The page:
As part of the work we’re doing for the Networked Councillor project we have been looking at how many local authority members in the East of England region use Twitter. While, if you included district councils and parishes, there are thousands of councillors in the region, it’s a much smaller number if you look just at counties and at unitary authorities – as we have done in the West Midlands and in the South West of England already.
The technique we’ve developed, largely carried out by my colleague, Andy Baker, is to grab the lists of councillors from council websites and then search for the councillors with their names on Google (essentially “Twitter+[councillor name]”). While it’s not entirely failsafe, it has proved far better than using Twitter lists, which can often be incomplete or just out of date.
Out of the 680 councillors at unitary or county level, 94 have Twitter accounts. That’s 13.8 per cent of the councillors. As in the case of both the South West and the West Midlands, councillors in some councils are much more likely to have Twitter accounts than others. In this case, it’s Thurrock and Peterborough, both with more than 20 per cent of councillors with accounts, that appear to have in this case made the greatest strides in terms of their use of social media.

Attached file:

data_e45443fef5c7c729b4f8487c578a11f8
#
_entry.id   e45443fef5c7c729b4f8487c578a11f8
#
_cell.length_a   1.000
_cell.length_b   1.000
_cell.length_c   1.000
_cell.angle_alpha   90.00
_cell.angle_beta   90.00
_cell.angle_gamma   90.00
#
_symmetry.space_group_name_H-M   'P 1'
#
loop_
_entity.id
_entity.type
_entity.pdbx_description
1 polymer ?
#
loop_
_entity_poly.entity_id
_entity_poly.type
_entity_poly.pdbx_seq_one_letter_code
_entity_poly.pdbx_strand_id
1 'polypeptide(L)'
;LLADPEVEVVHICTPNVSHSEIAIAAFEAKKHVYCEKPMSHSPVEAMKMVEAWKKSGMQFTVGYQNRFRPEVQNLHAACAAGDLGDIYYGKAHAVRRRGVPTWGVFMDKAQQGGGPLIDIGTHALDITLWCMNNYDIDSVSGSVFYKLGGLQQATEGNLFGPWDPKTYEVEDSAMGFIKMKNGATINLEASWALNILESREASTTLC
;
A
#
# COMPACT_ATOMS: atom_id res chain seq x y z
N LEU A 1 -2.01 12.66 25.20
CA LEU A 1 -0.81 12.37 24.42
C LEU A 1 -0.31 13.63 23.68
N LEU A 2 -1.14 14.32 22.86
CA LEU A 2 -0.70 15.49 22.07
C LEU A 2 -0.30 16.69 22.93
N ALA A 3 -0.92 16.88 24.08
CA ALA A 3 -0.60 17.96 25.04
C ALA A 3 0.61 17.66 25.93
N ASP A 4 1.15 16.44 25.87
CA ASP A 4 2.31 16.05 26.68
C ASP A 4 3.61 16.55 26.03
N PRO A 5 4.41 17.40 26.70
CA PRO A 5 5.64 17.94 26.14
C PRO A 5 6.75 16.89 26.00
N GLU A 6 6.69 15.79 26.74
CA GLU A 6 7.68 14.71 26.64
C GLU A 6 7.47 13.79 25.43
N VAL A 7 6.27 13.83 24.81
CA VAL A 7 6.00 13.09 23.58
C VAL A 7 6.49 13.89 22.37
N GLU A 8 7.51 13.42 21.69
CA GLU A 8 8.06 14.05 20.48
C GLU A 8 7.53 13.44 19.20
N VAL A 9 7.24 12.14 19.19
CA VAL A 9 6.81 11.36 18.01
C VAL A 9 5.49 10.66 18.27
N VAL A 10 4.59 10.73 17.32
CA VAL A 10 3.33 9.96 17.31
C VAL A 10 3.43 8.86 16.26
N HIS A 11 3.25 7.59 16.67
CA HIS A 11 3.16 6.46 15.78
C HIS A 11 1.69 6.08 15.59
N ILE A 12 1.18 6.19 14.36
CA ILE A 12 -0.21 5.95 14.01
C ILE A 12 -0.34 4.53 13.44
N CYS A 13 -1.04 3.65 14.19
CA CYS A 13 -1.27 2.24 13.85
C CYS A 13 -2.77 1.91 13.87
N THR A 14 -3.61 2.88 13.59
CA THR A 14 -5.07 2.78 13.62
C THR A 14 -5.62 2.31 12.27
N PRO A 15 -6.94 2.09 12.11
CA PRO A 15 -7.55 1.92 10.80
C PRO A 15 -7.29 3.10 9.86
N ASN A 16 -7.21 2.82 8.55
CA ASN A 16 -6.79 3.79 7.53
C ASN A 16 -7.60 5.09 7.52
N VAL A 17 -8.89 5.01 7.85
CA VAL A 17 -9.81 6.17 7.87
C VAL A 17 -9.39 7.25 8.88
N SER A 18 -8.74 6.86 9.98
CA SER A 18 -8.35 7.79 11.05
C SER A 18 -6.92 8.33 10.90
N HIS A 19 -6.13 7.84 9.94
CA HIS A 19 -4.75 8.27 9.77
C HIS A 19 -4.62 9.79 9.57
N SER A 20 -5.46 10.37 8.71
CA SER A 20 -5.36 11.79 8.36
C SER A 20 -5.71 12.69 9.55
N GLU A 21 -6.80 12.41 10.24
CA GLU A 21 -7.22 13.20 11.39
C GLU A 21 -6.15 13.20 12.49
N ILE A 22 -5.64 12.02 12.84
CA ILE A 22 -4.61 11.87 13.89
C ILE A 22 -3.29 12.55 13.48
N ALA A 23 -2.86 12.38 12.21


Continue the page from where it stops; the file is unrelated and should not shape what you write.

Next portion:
So why would we do this?
Other projects are keeping track of overall numbers of councillor Twitter users, but having a regional comparison is useful, if only because it demonstrates (increasingly) that social media has been adopted with great variation between neighbouring authorities. It’s also interesting to note that, in some cases, unitary authorities are doing better than the counties. Of course, we haven’t looked at the numbers of district councillors using Twitter and these numbers might take care of this difference.
Networked Councillors update
If you’ve read the previous Networked Councillor posts recently you might already know that we had to cancel the meeting at which the first version of the Networked Councillor report was to be circulated. At that meeting the Networked Councillor report, written by Catherine Howe, would be presented so that attendees would have the chance to feed back their opinions and feelings – and make suggested changes – before a final version of the document, taking these into account, could be published.
That was all going to happen on Friday – and in its absence we’re now looking how we’re going to make sure we get the same feedback, but without the meeting. While we know this will involve sharing the document online, we’ll be able to tell you more about the plans very soon.